Implantable sensor for wireless tracking of nitric oxide

Implantable sensor for wireless tracking of nitric oxide

If smoke indicates a fire, nitric oxide indicates inflammation. Usually, degenerative disease isn’t recognized until after progressive symptoms, but it can be detected much earlier by tracing nitric oxide, according to Huanyu “Larry” Cheng and James E. Henderson, an associate professor of Memorial Engineering and Mechanics at Pennsylvania state.

Researchers have developed a flexible, implantable sensor that can continuously monitor nitric oxide in a rabbit’s knee. Gas may signal the onset of arthritis caused by damage. Image Credit: Shangbin Liu / Penn State / Tsinghua University.

Cheng and his student, Shangbin Liu, who received a master’s degree in engineering sciences and mechanics from Penn State this year, partnered with scientists based in China to create a flexible biosensor that can perform continuous, wireless detection of nitric oxide in rabbits. Inform the team about their method of Proceedings of the National Academy of Sciences.

Real-time assessment of inflammation-related biomarkers, such as nitric oxide in the joint cavity, can indicate pathological progression in the initial development of osteoarthritis, providing key information for improving treatments after traumatic knee injury.

Huanyu “Larry” Cheng, Associate Professor James E. Henderson Jr. Memorial, Engineering Sciences and Mechanics, Pennsylvania State University

According to Cheng, the challenge for nitric oxide discovery is the need for electrochemical sensors that are highly sensitive, stable, biocompatible and also flexible so that the geographical source of nitric oxide can be mapped accurately.

Corresponding author Lan Yin, associate professor in the College of Materials Science and Engineering at Tsinghua University in China, previously directed to create a flexible and sensitive electrochemical sensor for nitric oxide, but relied on an electrode configuration that limited its capabilities.

“The limited surface area made it difficult to achieve high sensitivity and high spatial resolution at the same time,” Which means the device could be able to identify nitric oxide, but not its exact source, Yin said, so it wasn’t clear if the signal was related to the area of ​​injury or nearby tissue. “Recalibration was also required on a regular basis to ensure the desired accuracy.”

The scientists chose a potential solution for flexible and biocompatible organic electrochemical transistors (OECTs), which can use voltage and currents to detect and intensify signals.

Even small ion concentrations are noticeable and amplify When oxidized on the gate electrode and pushes the electrolyte ions into the channel of the device; However, the channel is made of a polymer, called PEDOT:PSS, which operates frequently at a more varied gate voltage than nitric oxide.

We tuned channel geometry and gate materials to align how the nitric oxide electrochemical signals enter the channel and how the device detects them, improving sensing capabilities.

Huanyu “Larry” Cheng, Associate Professor James E. Henderson Jr. Memorial, Engineering Sciences and Mechanics, Pennsylvania State University

“The reference-free sensor with a miniature active sensing area enables nitric oxide detection with improved spatial resolution compared to previously reported electrochemical nitric oxide sensors, which can allow mapping of electrochemical signals to provide comprehensive diagnostic information,” Cheng added.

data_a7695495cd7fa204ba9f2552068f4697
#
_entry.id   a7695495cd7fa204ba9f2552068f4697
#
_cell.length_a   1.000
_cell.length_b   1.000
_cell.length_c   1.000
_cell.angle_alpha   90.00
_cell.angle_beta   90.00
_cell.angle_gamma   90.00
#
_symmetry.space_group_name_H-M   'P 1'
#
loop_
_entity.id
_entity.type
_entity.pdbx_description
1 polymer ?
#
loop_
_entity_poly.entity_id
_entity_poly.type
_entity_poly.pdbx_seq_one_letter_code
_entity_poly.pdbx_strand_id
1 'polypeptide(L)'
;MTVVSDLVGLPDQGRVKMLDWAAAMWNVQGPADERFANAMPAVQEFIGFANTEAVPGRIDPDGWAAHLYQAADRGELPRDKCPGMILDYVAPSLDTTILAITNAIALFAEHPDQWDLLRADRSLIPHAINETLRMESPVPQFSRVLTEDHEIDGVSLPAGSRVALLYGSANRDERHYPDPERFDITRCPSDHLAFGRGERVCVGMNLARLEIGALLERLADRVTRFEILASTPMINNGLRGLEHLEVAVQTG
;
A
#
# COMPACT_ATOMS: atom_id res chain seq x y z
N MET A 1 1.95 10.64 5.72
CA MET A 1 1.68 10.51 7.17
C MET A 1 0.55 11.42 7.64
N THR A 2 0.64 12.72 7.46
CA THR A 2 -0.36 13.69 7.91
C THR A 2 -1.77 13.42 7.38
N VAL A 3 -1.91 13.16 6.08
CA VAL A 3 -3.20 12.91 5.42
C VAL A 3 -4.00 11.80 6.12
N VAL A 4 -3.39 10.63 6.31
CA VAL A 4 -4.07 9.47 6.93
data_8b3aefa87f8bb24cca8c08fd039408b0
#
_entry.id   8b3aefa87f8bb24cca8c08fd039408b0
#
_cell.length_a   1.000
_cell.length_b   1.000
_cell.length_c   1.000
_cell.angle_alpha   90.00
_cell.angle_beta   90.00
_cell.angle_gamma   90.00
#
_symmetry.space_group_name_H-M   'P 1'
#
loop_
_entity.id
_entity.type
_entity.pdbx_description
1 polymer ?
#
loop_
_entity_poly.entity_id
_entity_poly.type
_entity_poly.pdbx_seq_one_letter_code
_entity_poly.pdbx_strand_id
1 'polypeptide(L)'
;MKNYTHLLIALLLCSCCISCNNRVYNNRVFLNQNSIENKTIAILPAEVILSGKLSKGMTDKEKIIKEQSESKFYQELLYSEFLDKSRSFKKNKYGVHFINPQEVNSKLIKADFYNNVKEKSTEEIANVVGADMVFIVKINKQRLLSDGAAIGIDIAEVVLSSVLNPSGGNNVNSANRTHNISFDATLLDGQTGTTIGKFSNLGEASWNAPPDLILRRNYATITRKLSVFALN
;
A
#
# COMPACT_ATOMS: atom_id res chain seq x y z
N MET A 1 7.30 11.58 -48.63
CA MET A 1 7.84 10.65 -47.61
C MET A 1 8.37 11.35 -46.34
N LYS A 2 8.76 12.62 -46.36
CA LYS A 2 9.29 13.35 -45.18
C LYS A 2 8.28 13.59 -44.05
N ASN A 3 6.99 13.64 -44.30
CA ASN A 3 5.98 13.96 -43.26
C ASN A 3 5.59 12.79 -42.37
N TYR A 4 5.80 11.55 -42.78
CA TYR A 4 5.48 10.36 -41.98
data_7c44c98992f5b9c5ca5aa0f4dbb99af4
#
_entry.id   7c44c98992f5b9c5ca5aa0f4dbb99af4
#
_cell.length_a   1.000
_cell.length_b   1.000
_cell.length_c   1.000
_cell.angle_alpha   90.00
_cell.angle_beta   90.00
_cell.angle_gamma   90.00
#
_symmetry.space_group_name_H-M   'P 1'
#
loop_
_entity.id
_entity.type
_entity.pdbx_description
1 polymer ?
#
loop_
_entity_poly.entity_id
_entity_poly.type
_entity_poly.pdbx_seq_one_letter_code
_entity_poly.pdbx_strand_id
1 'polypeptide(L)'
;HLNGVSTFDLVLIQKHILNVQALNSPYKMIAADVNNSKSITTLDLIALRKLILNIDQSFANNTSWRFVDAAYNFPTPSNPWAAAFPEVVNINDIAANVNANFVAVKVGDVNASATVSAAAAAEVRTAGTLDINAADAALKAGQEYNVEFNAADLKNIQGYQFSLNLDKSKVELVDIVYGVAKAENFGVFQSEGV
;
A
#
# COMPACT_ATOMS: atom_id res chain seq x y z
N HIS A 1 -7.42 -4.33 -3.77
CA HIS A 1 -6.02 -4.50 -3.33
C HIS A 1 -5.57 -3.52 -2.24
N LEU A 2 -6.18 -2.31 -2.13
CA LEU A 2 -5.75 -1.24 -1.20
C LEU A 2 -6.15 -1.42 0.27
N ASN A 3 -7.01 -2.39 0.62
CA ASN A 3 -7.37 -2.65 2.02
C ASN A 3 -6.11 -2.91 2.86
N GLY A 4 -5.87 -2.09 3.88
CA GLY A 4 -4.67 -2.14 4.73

The scientists combined the sensors with a custom circuit unit, resulting in a device that wirelessly and uninterruptedly tracks nitric oxide levels, which are transmitted via Bluetooth to a cell phone app. To put the design to the test, the scientists inserted the devices into rabbits. During eight days, the scientists learned that the devices positively sense concentrations of nitric oxide.

Cheng says, “The results suggest that early signs of high nitric oxide concentrations could be associated with inflammation and later-stage cartilage degeneration, which may provide key information for assessing arthritis progression after ACL injury and improving post-traumatic therapies.”

According to Cheng, the team plans to further examine the relationship between nitric oxide concentrations and osteoporosis and to improve the sensing technology.

Overall, the proposed material and device design choices could provide a critical engineering basis for deciphering health conditions at an early stage and maximizing therapeutic outcomes for degeneration and associated disorders.

Lan Yin, correspondent author and associate professor, College of Materials Science and Engineering, Tsinghua University

Other contributors to the study include Yuping Deng, Zhenhu Guo, Kuntao Chen, and Lingyun Zhao from Tsinghua University. Hui Qi, Yongsheng Jie, Rui Zheng, and Jinzhu Jing, Beijing Institute of Traumatology and Orthopedics; Yuan Ma, Meilin Zhang, Kaiyuan Zhang, and Xing Sheng, Tsinghua University; Mingyu Zhao, Peking University; He Ding and Guoqing Lv, Beijing Institute of Technology; and Rongfeng Li, Beijing Institute of Collaborative Innovation. Guo also belongs to Central South University.

This research was supported by the National Natural Science Foundation of China, the Beijing Municipal Health Commission, the Scientific Research Program of the Hospital Initiative of Tsinghua University-Beijing Medical College, and the University of Tokyo-Tsinghua University Collaborative Research Fund.

Journal reference:

Ding, Wei. and others. (2022) A flexible and highly sensitive organic electrochemical transistor-based biosensor for the continuous and wireless detection of nitric oxide. Proceedings of the National Academy of Sciences.


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